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Case Law is a sample selection from the weekly summaries of notable unreported civil and criminal court decisions published in Law Times newspaper.

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Parliament intended concept of “disturbed” mind to be broad and flexible legal standard

Accused charged with two counts of second degree murder. Accused admitted giving birth to two babies and abandoning them in dumpsters. Expert witnesses gave conflicting opinions on whether accused’s mind was “disturbed” at time of offences. Trial judge had reasonable doubt that accused’s mind was disturbed and so found her guilty of lesser included offence of infanticide. Majority of Court of Appeal upheld acquittals for murder. Appeal dismissed. Parliament intended concept of “disturbed” mind to be broad and flexible legal standard. Defence was not required to show causal link between disturbance and commission of offences. Trial judge did not err in his analysis of issue.
R. v. Borowiec (Mar. 24, 2016, S.C.C., McLachlin C.J.C., Abella J., Cromwell J., Moldaver J., Karakatsanis J., Wagner J., and Brown J., 36585) Decision at 123 W.C.B. (2d) 351 was affirmed. 128 W.C.B. (2d) 487.

Aboriginal Peoples


Metis and non-status Indians are “Indians” under s. 91(24) of Constitution Act, 1867

Plaintiffs sought three declarations: that Metis and non-status Indians are “Indians” under s. 91(24) of Constitution Act, 1867 (Can.), that federal Crown owes fiduciary duty to Metis and non-status Indians and that Metis and non-status Indians have right to be consulted and negotiated with respecting their rights, interests and needs as Aboriginal peoples. Trial judge concluded “Indians” was broad term referring to all Indigenous peoples but declined to grant second and third declarations. Federal Court of Appeal accepted that “Indians” included all Indigenous peoples but narrowed scope to exclude non-status Indians and include only Metis who satisfied criteria from R. v. Powley, [2003] 230 D.L.R. (4th) 1, 125 A.C.W.S. (3d) 1 (S.C.C.). Federal Court of Appeal declined to grant second and third declarations. Appellants appealed. Crown cross-appealed but conceded that non-status Indians are “Indians” under s. 91(24). Appeal allowed in part. Declaration can only be granted if it will have practical utility i.e. will settle “live controversy” between parties. There was no doubt first declaration met this test. Neither level of government acknowledged constitutional responsibility over Metis and non-status Indians. Declaration would guarantee certainty and accountability. Metis and non-status Indians are “Indians” under s. 91(24) by virtue of fact they are all Aboriginal peoples. “Indians” historically used as general term referring to all Indigenous peoples, including mixed-ancestry communities like Metis. Federal government has at times assumed it could legislate over Metis as “Indians.” Section 35 of Constitution Act, 1982 (Can.) states that Indian, Inuit and Metis peoples are Aboriginal peoples for purposes of Constitution. Sections 35 and 91(24) should be read together. Jurisprudence demonstrates that intermarriage and mixed-ancestry do not preclude groups from inclusion under s. 91(24). Group of distinct people with unique identity and history whose members self-identify as separate from Indians not barred from inclusion within s. 91(24). Whether particular individuals or communities are non-status Indians or Metis and therefore “Indians” is question of fact to be decided on case-by-case basis. No reason for presumptively and arbitrarily excluding certain Metis from Parliament’s protective authority based on Powley criteria which was developed pursuant to s. 35, which serves very different constitutional purpose from s. 91(24). First declaration granted. Second and third declarations lacked practical utility because they were restatements of settled law.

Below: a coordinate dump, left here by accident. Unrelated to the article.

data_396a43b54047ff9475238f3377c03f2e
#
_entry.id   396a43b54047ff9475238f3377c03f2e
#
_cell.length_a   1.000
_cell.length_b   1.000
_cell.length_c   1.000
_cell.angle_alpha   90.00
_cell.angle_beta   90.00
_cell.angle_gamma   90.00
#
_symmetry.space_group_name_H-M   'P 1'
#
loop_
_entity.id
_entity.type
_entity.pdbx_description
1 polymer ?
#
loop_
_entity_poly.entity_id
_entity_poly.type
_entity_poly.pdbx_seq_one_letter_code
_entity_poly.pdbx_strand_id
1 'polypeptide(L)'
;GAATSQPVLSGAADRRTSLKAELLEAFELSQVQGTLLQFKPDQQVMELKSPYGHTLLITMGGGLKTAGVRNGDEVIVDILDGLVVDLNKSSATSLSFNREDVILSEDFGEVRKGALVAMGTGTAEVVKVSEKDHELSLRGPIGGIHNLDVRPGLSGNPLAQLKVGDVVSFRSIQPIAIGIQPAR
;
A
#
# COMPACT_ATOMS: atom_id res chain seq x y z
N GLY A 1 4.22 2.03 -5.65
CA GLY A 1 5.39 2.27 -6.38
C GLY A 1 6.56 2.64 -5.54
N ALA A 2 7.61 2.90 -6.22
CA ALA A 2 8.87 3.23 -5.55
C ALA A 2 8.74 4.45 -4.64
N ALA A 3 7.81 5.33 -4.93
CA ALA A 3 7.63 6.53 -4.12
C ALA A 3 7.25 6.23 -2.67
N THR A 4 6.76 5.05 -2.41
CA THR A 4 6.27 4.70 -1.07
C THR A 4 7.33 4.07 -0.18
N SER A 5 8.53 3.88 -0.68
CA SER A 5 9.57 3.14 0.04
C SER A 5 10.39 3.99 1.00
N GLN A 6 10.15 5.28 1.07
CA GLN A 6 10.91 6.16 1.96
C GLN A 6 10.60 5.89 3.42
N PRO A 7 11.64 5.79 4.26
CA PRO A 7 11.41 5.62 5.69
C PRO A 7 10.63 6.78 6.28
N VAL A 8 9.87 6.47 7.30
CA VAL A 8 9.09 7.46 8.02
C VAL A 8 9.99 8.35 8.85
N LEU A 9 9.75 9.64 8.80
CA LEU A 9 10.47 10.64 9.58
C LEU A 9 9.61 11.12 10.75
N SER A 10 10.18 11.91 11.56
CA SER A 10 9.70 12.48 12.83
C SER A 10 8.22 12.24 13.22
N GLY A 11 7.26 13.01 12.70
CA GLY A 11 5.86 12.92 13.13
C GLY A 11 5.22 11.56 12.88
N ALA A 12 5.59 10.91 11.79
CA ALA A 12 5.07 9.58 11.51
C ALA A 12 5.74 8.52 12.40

Daniels v. Canada (Minister of Indian Affairs and Northern Development) (Apr. 14, 2016, S.C.C., McLachlin C.J.C., Abella J., Cromwell J., Moldaver J., Karakatsanis J., Wagner J., Gascon J., Côté J., and Brown J., 35945) Decision at 239 A.C.W.S. (3d) 545 was reversed. 264 A.C.W.S. (3d) 552.



Admitting evidence would not greatly undermine public confidence in rule of law

When police intercepted car driven by accused, latter attempted to flee police. Police rapidly got out of their car and asked several questions to accused who admitted that he did not have driver’s licence. Accused was arrested and charged with driving while prohibited by court order and with failure to comply with probation order. Accused unsuccessfully brought motion seeking to exclude evidence and was found guilty as charged. Accused appealed to Court of Appeal. Majority at Court of Appeal agreed with trial judge that evidence should not be excluded. Police officers were justified to take rapid actions when accused attempted to flee on foot. Admitting evidence would not greatly undermine public confidence in rule of law. Impact of breach on accused’s protected interest in informed choice was less significant. Evidence should not be excluded to preserve integrity of justice system. Rule against multiple convictions was inapplicable here because there were two separate criminal offences. Court of Appeal dismissed appeal. Accused appealed. Appeal was dismissed. Reasons given by majority at Court of Appeal were agreed with. Therefore, appeal should be dismissed.